The video quality of this DVD set is superb. Gilda is the same restored transfer which was previously released on DVD in 2000. While not perfect, it is very satisfying. The transfers of the Technicolor features are dazzling, and it is difficult to believe that they have ever looked better. An appropriate level of film grain has been retained to give all of these films very pleasing, film-like appearances. There is some inherent softness in some of the shots, but contrasts and strong and shadow detail is very good. All of the films except Miss Sadie Thompson are presented in their original 1.33:1 aspect ratios. Miss Sadie Thompson was originally filmed and released in 3-D, but shortly afterwards the 3-D prints were recalled and subsequently the film was presented only in 2-D. Several sources report that the single-strip 3-D version was released at 1.75:1 and the dual-strip version was released at 1.85:1. This DVD presentation is framed at 1.85:1.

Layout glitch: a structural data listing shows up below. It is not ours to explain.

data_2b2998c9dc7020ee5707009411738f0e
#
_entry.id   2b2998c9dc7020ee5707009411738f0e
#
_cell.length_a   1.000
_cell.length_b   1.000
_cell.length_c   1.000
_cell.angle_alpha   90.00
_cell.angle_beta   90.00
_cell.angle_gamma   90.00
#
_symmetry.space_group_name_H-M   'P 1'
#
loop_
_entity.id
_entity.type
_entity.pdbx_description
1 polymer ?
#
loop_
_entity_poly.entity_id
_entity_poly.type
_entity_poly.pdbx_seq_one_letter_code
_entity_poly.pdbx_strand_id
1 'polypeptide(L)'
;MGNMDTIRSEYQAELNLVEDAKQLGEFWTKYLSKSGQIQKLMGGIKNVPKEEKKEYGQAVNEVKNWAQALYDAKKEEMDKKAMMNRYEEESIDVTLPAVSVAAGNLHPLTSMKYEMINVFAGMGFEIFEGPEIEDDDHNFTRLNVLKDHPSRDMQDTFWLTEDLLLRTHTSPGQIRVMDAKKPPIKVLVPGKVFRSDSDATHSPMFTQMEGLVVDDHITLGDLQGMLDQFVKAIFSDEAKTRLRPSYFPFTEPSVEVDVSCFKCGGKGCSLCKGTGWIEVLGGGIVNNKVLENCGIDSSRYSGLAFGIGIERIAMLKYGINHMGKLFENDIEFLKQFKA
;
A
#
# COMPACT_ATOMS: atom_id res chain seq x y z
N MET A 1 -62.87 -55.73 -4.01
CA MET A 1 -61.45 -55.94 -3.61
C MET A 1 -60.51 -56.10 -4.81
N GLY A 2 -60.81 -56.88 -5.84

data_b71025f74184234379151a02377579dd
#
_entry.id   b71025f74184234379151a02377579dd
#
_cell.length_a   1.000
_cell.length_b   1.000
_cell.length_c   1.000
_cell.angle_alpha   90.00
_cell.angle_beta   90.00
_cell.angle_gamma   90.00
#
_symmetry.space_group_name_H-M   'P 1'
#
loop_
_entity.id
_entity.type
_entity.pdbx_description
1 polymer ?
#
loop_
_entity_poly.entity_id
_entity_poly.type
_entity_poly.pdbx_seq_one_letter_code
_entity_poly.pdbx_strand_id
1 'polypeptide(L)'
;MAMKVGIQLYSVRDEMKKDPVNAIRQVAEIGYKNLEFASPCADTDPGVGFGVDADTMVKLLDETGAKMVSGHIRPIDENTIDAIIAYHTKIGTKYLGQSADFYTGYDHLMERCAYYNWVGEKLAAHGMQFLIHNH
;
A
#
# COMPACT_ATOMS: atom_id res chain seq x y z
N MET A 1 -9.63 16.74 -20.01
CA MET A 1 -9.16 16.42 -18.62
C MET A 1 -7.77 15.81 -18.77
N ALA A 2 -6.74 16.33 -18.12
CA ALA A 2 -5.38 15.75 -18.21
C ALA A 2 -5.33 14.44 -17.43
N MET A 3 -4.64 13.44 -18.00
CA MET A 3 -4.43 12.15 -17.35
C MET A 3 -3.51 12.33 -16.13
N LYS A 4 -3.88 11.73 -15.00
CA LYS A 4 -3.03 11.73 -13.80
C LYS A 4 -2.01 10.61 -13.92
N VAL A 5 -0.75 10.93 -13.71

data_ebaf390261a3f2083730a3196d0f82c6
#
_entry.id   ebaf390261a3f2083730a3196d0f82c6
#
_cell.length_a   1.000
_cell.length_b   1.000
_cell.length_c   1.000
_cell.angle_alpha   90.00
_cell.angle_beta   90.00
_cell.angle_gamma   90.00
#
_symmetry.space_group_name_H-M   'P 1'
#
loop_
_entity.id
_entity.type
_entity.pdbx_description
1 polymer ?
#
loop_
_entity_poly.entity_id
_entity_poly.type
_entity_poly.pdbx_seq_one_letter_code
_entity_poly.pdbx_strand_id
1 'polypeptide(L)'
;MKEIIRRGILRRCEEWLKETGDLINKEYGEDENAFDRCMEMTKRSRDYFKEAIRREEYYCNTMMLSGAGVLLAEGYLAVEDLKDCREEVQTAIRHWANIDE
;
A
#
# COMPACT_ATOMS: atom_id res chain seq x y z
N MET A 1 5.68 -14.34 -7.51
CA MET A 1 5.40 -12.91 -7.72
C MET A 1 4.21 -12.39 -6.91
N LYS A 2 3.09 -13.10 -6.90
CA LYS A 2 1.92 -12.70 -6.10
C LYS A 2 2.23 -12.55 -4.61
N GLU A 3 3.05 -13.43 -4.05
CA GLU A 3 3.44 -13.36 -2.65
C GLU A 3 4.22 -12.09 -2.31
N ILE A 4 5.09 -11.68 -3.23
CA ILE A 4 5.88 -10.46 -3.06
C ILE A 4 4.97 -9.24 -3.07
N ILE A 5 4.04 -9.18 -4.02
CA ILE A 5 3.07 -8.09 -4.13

Fans will be delighted by how good these vintage films look.
The Dolby Digital 2.0 audio is nothing to get excited about, but it does the job with clear, intelligible dialogue and no noticeable distortion. IMDB says that Miss Sadie Thompson was recorded in three-track stereo, but I cannot confirm this and I do not detect any stereo separation.
Each film in this collection except Cover Girl is accompanied by its original theatrical trailer (the trailer for Gilda indicates that it is for the film's re-release), all of which are in commendably good shape.
Cover Girl includes a four-minute commentary on the film by Baz Luhrman, who clearly is fascinated by Rita Hayworth. Here he emphasizes her ability as a dancer. This disc also includes the trailer for the mini-series The Pillars of the Earth.
Tonight and Every Night has its original theatrical trailer and a four-minute exposition about the film by Patricia Clarkson.